General Information about Tanzania

The official name is the United Republic of Tanzania.

Located in East Africa. The area is 945.1 thousand km2, the population is 37.2 million people. (2002). The official languages are English and Swahili. The capital is the city of Dares Salam (2489.8 thousand people, 2002). By 2005, the capital is planned to be moved to Dodoma. Public holiday – Unification Day April 26 (since 1964). The monetary unit is the Tanzanian shilling.

Member of the UN (since 1964), IMF (since 1996), AfDB, FAO, AU, SADC, UNCTAD, UNESCO, WTO, ECOWAS.

Geography of Tanzania

It is located between 29°35′ and 40°27′ East longitude and 7°02′ and 11°47′ South latitude. In the east it is washed by the Indian Ocean. The coast is abrasion with small bay dissection. Near the mainland there are groups of islands (Zanzibar, Pemba, Mafia, etc.). It borders Uganda to the north, Kenya to the northeast, Mozambique to the south, Malawi and Zambia to the southwest, and Burundi and Rwanda to the northwest.

Most of the territory is on the East African Plateau (over 1000 m). The highest point is Mount Kilimanjaro (5895 m). On the site of lowlands and gorges, there are lakes Tanganyika, Malawi, Rukva, Manyara and Eyasu.

There are deposits of nickel (31.4 million tons), diamonds, gold, tin, tungsten, mica optical quartz, precious stones, apatite, graphite, corundum, asbestos, talc, copper-polymetallic ores, salts, etc.

Soils are predominantly brown-red (ferralitic and alferritic), in the most arid regions – red-brown, saline in places.

The climate is equatorial monsoon. Altitudinal climatic zonality is expressed in the mountains. Average temperatures of the warmest month are +25-27°С, of the coldest +12-22°С. Precipitation 500-1500 mm per year.

The main rivers are Pangani (400 km), Rufiji (1400 km), Ruvuma (800 km). There are lakes along the border: Victoria (68 thousand km2), Tanganyika (34 thousand km2), Nyasa (30.8 thousand km2).

Woodlands and savannahs predominate. On the slopes of high mountains there are moist evergreen mountain forests, above – Afro-subalpine and Afro-Alpine vegetation. Along the ocean coast in places – mangrove forests.

The fauna is diverse: large herbivorous mammals (elephants, black rhinos, hippos, buffaloes, various antelopes, zebras, giraffes), predators (lions, leopards, cheetahs, hyenas, jackals). Of the monkeys, baboons are the most characteristic. The bird fauna is very rich. There are crocodiles, snakes. Many areas are infested with tsetse. National parks – Serengeti, Kilimanjaro, Ruaha, Tarangire, etc.; reserves of Selous, Ngorongoro, Rungwa and others.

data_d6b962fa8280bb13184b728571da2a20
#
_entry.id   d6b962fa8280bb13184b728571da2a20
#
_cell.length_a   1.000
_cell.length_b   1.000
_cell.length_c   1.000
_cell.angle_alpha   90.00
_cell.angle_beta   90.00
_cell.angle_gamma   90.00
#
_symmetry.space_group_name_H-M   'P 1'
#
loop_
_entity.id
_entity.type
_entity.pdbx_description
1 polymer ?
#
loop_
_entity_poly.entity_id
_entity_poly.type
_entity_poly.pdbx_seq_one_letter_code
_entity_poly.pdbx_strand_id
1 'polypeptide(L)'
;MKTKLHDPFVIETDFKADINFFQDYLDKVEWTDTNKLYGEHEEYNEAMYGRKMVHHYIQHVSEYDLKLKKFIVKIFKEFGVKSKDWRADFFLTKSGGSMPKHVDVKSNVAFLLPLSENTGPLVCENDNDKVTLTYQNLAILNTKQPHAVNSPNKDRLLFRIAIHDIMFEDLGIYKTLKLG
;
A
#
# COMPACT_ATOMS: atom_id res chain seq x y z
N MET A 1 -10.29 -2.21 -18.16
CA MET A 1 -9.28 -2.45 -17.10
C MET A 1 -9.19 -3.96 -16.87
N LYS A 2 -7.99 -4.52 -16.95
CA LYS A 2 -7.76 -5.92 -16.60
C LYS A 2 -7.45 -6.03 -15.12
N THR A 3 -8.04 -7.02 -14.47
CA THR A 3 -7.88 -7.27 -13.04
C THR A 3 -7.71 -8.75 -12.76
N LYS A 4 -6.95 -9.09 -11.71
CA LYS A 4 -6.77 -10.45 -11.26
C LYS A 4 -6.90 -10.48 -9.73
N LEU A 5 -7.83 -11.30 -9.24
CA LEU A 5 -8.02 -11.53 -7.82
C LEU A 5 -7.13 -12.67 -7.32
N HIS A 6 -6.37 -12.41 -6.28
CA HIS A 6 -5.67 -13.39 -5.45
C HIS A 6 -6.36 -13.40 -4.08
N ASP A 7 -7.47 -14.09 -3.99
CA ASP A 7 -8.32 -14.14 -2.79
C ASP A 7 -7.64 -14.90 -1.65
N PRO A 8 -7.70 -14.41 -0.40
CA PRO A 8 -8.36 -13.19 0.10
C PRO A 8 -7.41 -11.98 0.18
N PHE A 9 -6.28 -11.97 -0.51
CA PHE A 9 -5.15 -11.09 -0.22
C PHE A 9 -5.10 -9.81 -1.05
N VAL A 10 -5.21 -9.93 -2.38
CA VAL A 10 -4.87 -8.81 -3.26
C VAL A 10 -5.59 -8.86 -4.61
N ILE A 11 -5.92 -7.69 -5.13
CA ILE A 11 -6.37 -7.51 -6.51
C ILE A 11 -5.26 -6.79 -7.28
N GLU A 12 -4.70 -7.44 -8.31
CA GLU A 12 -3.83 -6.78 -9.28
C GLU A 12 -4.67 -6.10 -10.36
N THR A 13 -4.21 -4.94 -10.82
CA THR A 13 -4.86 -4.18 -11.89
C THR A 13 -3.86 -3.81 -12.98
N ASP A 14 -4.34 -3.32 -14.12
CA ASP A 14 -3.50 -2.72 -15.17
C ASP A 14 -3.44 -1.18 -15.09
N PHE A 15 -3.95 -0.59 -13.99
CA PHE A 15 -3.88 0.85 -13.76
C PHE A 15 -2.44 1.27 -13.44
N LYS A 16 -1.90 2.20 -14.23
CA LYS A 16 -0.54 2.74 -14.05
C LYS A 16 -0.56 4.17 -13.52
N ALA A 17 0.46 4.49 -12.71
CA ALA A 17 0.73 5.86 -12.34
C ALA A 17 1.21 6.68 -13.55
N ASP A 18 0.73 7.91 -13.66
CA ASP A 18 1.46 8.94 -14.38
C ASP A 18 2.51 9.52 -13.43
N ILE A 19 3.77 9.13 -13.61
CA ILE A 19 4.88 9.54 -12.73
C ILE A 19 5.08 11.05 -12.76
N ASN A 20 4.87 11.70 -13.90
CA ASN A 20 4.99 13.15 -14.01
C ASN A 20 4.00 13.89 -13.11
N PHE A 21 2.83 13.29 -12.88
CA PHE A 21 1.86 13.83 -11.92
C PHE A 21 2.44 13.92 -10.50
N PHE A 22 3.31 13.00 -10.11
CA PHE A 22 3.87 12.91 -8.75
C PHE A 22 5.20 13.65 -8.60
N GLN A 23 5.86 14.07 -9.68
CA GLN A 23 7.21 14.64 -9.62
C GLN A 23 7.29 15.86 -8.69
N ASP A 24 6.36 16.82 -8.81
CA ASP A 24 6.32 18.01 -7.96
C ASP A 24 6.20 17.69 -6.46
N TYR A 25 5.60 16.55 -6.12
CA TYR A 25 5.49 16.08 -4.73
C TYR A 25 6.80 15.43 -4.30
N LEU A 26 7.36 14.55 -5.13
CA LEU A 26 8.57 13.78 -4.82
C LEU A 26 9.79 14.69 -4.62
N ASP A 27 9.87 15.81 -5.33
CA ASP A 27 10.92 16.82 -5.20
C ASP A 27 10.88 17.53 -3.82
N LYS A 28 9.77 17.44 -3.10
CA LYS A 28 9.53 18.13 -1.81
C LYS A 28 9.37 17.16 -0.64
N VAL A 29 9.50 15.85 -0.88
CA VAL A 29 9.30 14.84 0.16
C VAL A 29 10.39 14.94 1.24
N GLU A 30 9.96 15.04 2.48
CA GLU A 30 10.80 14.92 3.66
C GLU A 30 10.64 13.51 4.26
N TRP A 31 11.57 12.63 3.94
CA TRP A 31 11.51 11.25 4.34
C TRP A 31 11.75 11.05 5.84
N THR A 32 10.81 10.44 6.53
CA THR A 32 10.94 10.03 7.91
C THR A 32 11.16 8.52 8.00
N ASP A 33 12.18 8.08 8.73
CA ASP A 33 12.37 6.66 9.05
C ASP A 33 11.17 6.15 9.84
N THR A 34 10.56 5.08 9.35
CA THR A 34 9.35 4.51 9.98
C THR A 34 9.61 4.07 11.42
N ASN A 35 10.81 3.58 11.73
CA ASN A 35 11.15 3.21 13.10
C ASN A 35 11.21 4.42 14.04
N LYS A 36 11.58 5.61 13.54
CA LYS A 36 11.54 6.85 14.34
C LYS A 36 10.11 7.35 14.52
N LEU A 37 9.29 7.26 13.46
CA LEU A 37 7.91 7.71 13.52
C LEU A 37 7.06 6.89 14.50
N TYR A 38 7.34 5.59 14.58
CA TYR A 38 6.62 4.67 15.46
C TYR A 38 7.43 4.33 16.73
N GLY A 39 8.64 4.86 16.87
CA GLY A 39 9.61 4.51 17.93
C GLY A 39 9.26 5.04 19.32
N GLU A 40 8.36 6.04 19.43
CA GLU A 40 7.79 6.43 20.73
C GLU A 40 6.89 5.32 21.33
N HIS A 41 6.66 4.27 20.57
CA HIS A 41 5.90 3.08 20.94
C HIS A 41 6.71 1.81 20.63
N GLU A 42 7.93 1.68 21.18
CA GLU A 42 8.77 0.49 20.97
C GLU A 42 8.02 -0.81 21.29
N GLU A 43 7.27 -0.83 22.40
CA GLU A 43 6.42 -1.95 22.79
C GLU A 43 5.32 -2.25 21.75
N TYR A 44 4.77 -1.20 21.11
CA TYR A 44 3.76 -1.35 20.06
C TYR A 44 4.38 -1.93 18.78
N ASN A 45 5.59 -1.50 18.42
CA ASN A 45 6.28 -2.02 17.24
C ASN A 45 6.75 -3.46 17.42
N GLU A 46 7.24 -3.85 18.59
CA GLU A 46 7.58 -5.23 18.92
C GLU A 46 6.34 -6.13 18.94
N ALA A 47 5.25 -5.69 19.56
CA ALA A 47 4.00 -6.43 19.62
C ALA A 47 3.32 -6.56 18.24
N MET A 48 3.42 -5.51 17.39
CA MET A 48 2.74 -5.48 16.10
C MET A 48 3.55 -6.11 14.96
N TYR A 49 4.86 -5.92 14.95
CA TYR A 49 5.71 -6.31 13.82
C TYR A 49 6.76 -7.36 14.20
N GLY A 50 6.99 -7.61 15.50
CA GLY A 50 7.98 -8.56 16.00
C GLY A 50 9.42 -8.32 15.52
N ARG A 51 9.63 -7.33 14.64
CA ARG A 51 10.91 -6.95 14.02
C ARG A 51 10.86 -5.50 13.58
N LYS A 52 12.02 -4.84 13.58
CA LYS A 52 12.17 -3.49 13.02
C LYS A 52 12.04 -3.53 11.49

Population of Tanzania

Population growth 2.6% per year (2002). Birth rate 39.12%, mortality 13.02%, infant mortality 77.85 people. per 1000 newborns (2002). Average life expectancy 51.7 years (2002).

Sex and age structure of the population: 0-14 years old – 44.6% (ratio of men and women 1.03), 15-64 years old – 52.5% (0.98), 65 years and older – 2.9% (0. 81) (2002). Rural population 80%, urban 20% (2002). Among the population over 15 years of age, 67.8% are literate (men 79.4%, women 56.8%) (1995).

According to Countryaah, 99% of the population are peoples belonging to the Eastern Bantu (St. 130 tribes), 1% are Indians, Pakistanis, Europeans, Arabs. Languages – Swahili and English, Arabic, local dialects.

On the mainland ca. 35% of the population adheres to local traditional beliefs, 35% are Muslims, 30% are Christians, in Zanzibar almost 99% of the population is Muslim.

History of Tanzania

In the 7th-8th centuries. the territory of Tanzania began to be inhabited by Arabs; in the 16th century the Portuguese appeared, who were driven out by the Arabs. To the beginning 19th century the island of Zanzibar and the coast of mainland Tanzania were ruled by the Sultans of Muscat. In 1856 an independent Zanzibar sultanate was formed. The mainland of Tanzania was captured by Germany in 1884 (became the basis of the colony of German East Africa), and after World War I became a mandate, in 1946 – a trust territory under the control of Great Britain (under the name Tanganyika); A British protectorate was established over Zanzibar in 1890. The beginning of the political activity of indigenous Africans dates back to 1929, when the Tanganyika African Association was formed, which was transformed in 1954 into the Tanganyika African National Union (TANS), headed by Julius Nyerere. TANS won the elections held in 1959 and 1960, and Nyerere became prime minister (he formed the government in May 1961). In December 1961, the independence of Tanganyika was proclaimed. Zanzibar (together with the island of Pemba and several small islands) became an independent sultanate in 1963. The sultan was overthrown in an armed coup in January 1964. After this event, a republic was proclaimed and the Afro-Shiraz Party took power. In April 1964, Tanganyika and Zanzibar formed the United Republic of Tanzania. The ruling party of Tanzania was the Revolutionary Party, founded in 1977. Because of the border conflict in 1979, Tanzania carried out a large-scale military invasion of Uganda, forcing it to capitulate. A multi-party system was introduced in 1992. In 2001, political contradictions in relations between Tanganyika and Zanzibar escalated.

People of Tanzania